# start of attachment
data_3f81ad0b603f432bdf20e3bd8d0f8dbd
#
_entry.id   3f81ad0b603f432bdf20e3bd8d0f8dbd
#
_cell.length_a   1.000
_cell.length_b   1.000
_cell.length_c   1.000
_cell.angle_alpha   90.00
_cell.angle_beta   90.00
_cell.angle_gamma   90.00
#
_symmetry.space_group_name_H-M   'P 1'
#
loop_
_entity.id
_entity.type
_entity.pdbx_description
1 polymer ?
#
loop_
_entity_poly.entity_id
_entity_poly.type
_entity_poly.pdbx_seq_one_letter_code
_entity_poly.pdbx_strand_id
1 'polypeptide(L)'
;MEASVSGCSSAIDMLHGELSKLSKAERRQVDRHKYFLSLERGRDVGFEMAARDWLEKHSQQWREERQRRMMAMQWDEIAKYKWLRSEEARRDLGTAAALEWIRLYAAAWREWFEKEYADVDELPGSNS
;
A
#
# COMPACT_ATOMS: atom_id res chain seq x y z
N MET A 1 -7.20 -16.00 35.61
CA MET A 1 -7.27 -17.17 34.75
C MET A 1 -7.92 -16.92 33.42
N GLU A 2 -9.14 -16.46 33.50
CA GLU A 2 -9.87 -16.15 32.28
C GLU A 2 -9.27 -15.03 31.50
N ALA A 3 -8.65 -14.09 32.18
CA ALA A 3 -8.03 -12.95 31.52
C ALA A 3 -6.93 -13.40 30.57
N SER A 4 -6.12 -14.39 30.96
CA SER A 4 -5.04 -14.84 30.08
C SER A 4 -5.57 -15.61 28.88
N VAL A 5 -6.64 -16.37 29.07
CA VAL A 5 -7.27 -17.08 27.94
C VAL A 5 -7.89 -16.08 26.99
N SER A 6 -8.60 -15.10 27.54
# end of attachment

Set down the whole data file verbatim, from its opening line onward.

data_3f81ad0b603f432bdf20e3bd8d0f8dbd
#
_entry.id   3f81ad0b603f432bdf20e3bd8d0f8dbd
#
_cell.length_a   1.000
_cell.length_b   1.000
_cell.length_c   1.000
_cell.angle_alpha   90.00
_cell.angle_beta   90.00
_cell.angle_gamma   90.00
#
_symmetry.space_group_name_H-M   'P 1'
#
loop_
_entity.id
_entity.type
_entity.pdbx_description
1 polymer ?
#
loop_
_entity_poly.entity_id
_entity_poly.type
_entity_poly.pdbx_seq_one_letter_code
_entity_poly.pdbx_strand_id
1 'polypeptide(L)'
;MEASVSGCSSAIDMLHGELSKLSKAERRQVDRHKYFLSLERGRDVGFEMAARDWLEKHSQQWREERQRRMMAMQWDEIAKYKWLRSEEARRDLGTAAALEWIRLYAAAWREWFEKEYADVDELPGSNS
;
A
#
# COMPACT_ATOMS: atom_id res chain seq x y z
N MET A 1 -7.20 -16.00 35.61
CA MET A 1 -7.27 -17.17 34.75
C MET A 1 -7.92 -16.92 33.42
N GLU A 2 -9.14 -16.46 33.50
CA GLU A 2 -9.87 -16.15 32.28
C GLU A 2 -9.27 -15.03 31.50
N ALA A 3 -8.65 -14.09 32.18
CA ALA A 3 -8.03 -12.95 31.52
C ALA A 3 -6.93 -13.40 30.57
N SER A 4 -6.12 -14.39 30.96
CA SER A 4 -5.04 -14.84 30.08
C SER A 4 -5.57 -15.61 28.88
N VAL A 5 -6.64 -16.37 29.07
CA VAL A 5 -7.27 -17.08 27.94
C VAL A 5 -7.89 -16.08 26.99
N SER A 6 -8.60 -15.10 27.54